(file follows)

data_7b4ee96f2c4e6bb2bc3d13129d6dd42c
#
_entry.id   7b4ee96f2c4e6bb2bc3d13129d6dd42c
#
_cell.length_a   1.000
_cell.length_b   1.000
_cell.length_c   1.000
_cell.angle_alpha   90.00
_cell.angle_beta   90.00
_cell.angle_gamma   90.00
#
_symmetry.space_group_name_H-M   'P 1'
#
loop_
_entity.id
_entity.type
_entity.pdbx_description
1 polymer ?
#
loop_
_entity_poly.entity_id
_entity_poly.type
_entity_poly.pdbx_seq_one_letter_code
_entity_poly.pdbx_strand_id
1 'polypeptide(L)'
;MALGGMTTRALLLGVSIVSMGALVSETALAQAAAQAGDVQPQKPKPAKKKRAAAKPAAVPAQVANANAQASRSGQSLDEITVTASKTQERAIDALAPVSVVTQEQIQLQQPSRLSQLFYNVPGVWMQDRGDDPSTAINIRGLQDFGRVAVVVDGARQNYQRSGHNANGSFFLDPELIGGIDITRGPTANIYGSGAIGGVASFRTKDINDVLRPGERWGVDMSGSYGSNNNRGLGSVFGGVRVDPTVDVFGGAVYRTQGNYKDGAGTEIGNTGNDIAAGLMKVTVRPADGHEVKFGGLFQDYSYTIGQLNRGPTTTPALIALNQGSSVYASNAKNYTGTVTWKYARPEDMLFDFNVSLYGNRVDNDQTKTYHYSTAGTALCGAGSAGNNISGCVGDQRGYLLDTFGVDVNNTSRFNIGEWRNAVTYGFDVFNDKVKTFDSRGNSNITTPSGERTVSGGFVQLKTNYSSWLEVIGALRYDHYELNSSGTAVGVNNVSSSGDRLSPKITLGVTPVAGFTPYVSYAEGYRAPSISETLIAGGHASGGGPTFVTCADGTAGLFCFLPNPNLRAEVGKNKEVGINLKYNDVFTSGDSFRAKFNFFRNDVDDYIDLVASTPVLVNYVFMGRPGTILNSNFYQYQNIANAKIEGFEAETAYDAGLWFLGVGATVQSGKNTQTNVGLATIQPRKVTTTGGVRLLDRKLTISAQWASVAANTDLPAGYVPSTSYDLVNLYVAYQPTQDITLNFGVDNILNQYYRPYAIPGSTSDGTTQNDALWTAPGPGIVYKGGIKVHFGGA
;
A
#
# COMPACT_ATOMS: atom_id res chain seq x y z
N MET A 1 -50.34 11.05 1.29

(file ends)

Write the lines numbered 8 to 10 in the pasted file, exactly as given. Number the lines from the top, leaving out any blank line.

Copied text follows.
_cell.angle_alpha   90.00
_cell.angle_beta   90.00
_cell.angle_gamma   90.00